The second day of 2011 ruined me. It’s taken me this long to be able to sit down and really describe what that day did to me. I scribbled notes in my journal so I wouldn’t forget, but even now as I think about it, my eyes start to fill.
It was our second day at the Noel Orphanage in Rwanda. The children had captured our hearts the first day we were there and we were so excited to spend a second day with them.
Noel is a special place. There are nearly 600 children there. A few of the older children are survivors of the genocide, other children were left or otherwise orphaned. It’s hard to describe a place where 600 fatherless children live as beautiful, but it was. You don’t expect to find laughter or smiles in that world, but having seen 600 smiles over those two days…I know it happens.
We spent the morning at mass and then had lunch with the director of the foundation that supports Noel. After lunch the children were going to sing for us. We gathered around a line of drums where a group of young men and boys were playing as we waited. They beat the drums so hard I felt the rhythm in my chest. Knowing that we were going to wait for a little while longer, I decided to try to track down one of the children I had met the day before. I would guess that he was about four years old, wearing a long sleeve orange shirt with pink pants and was simply a ham. He had climbed all over me to get his picture taken and refused to let go of my hand when we went walking around the yard. He had simply stolen my heart.
I walked along the building where the younger children were, peering into the windows to try to find him. A number of children ran toward the window and I decided to go in. I immediately looked for his face and realized that these children were much younger, about two years old. Ten toddlers swarmed me and I knelt down to say hello. One of the workers told me to stand (which I realized later was because with ten children who are being potty trained, sometimes accidents happen. Those accidents are merely wiped up. I was likely about to kneel in a little yellow puddle.) She got me a chair and had me sit. Immediately, the babies came, each wanting to be held. Some were insistently reaching for me to pick them up, others tried to climb into my lap (often hitting the child sitting with me), while others still sat back, crying.
My eyes started to fill as I recognized that these children are loved at Noel, but have to share one caregiver amongst 10 of them. They longed to be held. So one by one I held them. The caregiver, seeing my attention to the babies as an opportunity for her to get a break, left. All of a sudden, I had lots of little hands reaching to be picked up. I would pick up each child and sit them on my lap. I hugged them and kissed them and told them how much God loved them. In return, little brown arms would hold my neck so tight. They would look at my face and smile, some with tears still freshly icing their lashes.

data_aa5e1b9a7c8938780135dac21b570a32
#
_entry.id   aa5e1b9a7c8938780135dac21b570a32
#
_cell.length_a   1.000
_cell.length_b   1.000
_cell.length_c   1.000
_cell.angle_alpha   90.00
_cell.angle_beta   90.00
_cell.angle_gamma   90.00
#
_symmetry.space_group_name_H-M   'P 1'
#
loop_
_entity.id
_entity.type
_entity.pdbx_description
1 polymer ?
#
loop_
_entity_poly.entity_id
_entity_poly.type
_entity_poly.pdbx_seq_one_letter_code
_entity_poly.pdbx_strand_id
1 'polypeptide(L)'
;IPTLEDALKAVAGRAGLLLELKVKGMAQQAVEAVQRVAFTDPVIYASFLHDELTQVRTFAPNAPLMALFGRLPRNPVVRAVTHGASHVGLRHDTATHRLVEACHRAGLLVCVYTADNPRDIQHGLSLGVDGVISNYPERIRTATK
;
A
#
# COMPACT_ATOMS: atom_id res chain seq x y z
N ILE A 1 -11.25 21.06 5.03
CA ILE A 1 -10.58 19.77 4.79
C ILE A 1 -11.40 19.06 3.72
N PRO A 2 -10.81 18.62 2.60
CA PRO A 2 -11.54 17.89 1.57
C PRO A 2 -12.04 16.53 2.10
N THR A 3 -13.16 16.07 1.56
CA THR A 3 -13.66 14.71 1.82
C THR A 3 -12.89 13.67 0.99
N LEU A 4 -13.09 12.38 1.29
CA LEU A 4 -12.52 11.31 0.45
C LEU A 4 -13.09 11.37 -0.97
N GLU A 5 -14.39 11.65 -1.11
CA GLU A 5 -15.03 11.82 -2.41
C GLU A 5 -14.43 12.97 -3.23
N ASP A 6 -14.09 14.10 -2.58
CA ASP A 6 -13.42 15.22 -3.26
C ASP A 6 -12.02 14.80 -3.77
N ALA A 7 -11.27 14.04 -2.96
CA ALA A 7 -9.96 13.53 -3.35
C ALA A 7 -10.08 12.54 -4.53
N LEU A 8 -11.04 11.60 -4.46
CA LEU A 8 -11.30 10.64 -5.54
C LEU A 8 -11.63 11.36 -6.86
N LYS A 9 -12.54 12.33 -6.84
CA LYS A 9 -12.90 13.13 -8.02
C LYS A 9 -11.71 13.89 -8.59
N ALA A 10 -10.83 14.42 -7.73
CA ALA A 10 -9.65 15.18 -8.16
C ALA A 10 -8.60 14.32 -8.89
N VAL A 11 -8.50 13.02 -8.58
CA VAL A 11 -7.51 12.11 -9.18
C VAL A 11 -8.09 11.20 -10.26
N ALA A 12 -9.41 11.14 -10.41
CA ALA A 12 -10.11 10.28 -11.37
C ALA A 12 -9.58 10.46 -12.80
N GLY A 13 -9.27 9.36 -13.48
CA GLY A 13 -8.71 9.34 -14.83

And that’s when it happened.
My heart broke into a thousand pieces. I felt my eyes start to burn with fresh tears. With each new pair of arms grabbing my neck, I felt a new weight of sorrow. I could have stayed in that room for the rest of my life holding those children if it wasn’t for the overwhelming feeling that was growing with each passing second. I realized that these children would likely never live in a home. They would likely never get to be held and loved by a mom and dad. The more I realized this fact, the more I had to struggle to hold back my tears. I blinked and blinked and whispered how much I knew God loved them, looking desperately for the caregiver. Where did she go? Would she come back soon? I needed to leave because I was about to sob uncontrollably.
She finally returned and I thanked her for the opportunity to hold the babies and quickly left. I entered the room we were using to hold our stuff and began to sob. I felt the weight of the orphan problem and realized how big it is. God had given me the slightest experience of His broken heart, and it had overwhelmed my humanity. I finally allowed myself to cry.
It was that moment that I knew we had to prayerfully (not just casually) consider adoption. We can’t save every child (how I wish I could!), but if we’re able to make a home for one child, I would feel like we made the difference we were called to make.
So we’re walking this path until God tells us to stop. We feel called to international adoption and we know that some people will disagree with this decision. Overall, though, we’ve been blessed by how supportive everyone has been. We are very excited about this opportunity.